Israel and PLO Set Timetable for Withdrawal


Israeli and Palestinian leaders overcame a major hurdle Tuesday in negotiations for expanding Palestinian self-rule by setting a general timetable for Israel’s troop withdrawal from parts of the occupied West Bank.

The agreement for a staged Israeli army redeployment over 18 months marks the biggest breakthrough since the two sides began marathon negotiations about three weeks ago to continue implementing the 1993 Israeli-Palestinian peace accord. But it leaves many important issues unresolved.

Israeli Foreign Minister Shimon Peres and Palestine Liberation Organization Chairman Yasser Arafat reached the accord on withdrawal in talks Monday and Tuesday in the Egyptian resort of Taba.

The deal meets the Palestinians’ demand for a timetable for redeployment but at a slower pace than they had sought. Under the smoothest of circumstances, the Israelis would not complete the redeployment before mid-1997.


Peres and Arafat had agreed in July that Israeli soldiers would leave at least four towns--Janin, Nablus, Qalqiliya and Tulkarm--before Palestinian elections are held late this year.

Ahmed Korei, the Palestinians’ chief negotiator, said Israel will then withdraw its troops from other parts of the West Bank in three six-month stages. “We agreed that redeployments after elections will take place every six months instead of [the Palestinian proposal of] three,” he told reporters in Taba.

The two sides have not yet agreed on a detailed map for redeployment--how far away from towns and villages Israeli troops will move and exactly what lands will be in Palestinian hands. This is certain to be a difficult part of the negotiations.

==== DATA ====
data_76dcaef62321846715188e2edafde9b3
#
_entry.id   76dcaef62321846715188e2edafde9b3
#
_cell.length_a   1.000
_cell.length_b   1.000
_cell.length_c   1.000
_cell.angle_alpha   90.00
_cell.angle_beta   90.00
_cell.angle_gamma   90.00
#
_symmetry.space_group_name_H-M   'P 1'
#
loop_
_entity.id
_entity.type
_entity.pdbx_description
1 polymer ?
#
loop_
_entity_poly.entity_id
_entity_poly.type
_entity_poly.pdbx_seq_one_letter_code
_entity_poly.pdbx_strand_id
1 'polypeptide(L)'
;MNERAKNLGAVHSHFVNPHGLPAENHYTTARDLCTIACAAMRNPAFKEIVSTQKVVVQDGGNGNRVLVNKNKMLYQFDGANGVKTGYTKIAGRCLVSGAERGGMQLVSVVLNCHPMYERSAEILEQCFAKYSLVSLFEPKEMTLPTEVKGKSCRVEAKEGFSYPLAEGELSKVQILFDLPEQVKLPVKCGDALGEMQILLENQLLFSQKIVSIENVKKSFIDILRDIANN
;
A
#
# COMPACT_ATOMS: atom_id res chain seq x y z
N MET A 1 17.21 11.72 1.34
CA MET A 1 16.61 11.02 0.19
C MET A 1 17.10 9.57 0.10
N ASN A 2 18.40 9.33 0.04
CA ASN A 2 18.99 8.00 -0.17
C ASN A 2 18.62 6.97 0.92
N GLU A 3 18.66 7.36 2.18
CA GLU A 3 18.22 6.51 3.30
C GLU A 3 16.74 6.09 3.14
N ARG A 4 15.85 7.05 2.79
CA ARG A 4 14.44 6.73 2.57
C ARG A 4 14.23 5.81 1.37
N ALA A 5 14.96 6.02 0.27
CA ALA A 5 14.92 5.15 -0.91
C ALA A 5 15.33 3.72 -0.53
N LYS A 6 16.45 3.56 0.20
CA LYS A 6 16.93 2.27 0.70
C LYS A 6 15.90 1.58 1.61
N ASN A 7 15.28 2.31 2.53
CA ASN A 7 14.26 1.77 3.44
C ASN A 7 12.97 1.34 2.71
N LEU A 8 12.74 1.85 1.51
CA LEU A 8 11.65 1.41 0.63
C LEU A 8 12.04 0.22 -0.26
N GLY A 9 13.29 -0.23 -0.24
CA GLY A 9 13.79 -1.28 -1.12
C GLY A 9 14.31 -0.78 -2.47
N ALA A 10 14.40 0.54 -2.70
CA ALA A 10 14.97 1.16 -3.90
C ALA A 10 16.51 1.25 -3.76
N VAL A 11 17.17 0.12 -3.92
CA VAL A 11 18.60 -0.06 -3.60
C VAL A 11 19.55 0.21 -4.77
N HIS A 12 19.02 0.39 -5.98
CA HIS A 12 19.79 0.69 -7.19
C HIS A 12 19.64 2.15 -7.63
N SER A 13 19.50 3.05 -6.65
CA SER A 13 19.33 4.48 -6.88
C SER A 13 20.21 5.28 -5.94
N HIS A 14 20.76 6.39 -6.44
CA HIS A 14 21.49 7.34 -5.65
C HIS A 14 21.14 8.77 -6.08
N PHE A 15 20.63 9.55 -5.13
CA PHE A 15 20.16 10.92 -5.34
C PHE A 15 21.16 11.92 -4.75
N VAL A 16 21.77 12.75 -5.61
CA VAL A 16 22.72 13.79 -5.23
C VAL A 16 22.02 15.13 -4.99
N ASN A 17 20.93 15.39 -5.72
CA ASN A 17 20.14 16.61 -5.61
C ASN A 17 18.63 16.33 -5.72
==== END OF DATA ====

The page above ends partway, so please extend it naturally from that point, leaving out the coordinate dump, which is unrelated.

Under the peace accord, Arafat took control of the Gaza Strip and the West Bank town of Jericho in July, 1994, and was supposed to have more power by now. The whole peace process is about two years behind schedule.


Nonetheless, the latest agreement moves Palestinians a step closer to their goal of controlling most of the West Bank lands that were captured by the Israelis in the 1967 Middle East War.

Atayeb Abdel Rahim, secretary general of the governing Palestinian Authority, told Palestinian radio this week that the aim of the self-rule authority is a West Bank in which Palestinian control is the rule and Israeli dominion the exception.

Negotiations have intensified since Peres and Arafat failed to meet their July 25 deadline for an agreement on the second stage of redeployment and after a July 24 bus bombing in Ramat Gan that killed six Israelis and wounded 31.

Teams of negotiators have been at work for weeks. Arafat and Peres met Monday, then Arafat flew to Alexandria, Egypt, to consult with Egyptian President Hosni Mubarak early Tuesday before resuming talks with Peres in the afternoon.


“There are still some obstacles, and we hope that both of us will have the ability to overcome them, bypass them and reach acceptable results,” Arafat said after meeting with Mubarak.

Still in dispute is when the Israelis will withdraw from Ramallah and Bethlehem--two towns close to Jerusalem--and from Hebron, where about 400 Jewish settlers live among the town’s nearly 100,000 Palestinians. And the two sides have yet to resolve water rights.

One of the major issues still outstanding appears to be possession of uninhabited state lands. Israel reportedly wants to tie Palestinian control of state lands to Palestinian success in preventing terrorism, while Palestinians believe the peace accord calls for Israel to yield all state lands in the territories, and they want a guaranteed date for the turnover.

The issue of state lands has fueled an escalation of protests by West Bank Jewish settlers, who took their demonstrations out of the West Bank on Tuesday and onto major Israeli streets and highways.


Many state lands border West Bank settlements that are home to at least 120,000 Jews. These settlers call the West Bank by its biblical name of Judea and Samaria and believe it belongs to Jews. They want to stop the hand-over.

Israeli television reported dozens injured and 100 arrested in the first settler demonstrations on the Israeli side of the “Green Line,” the former border between Israel and the West Bank, before the territory’s capture from Jordan in the 1967 war.

The protesters scuffled with police while blocking traffic at about 40 major intersections around the country to protest the peace accords. They occupied 10 intersections in Jerusalem alone, including the main western entrance to the city. The radio described the traffic situation as “catastrophic.”

Settler leaders met with Prime Minister Yitzhak Rabin, who said the government would set up a committee to look into their demands, which include expanding settlements to accommodate growth.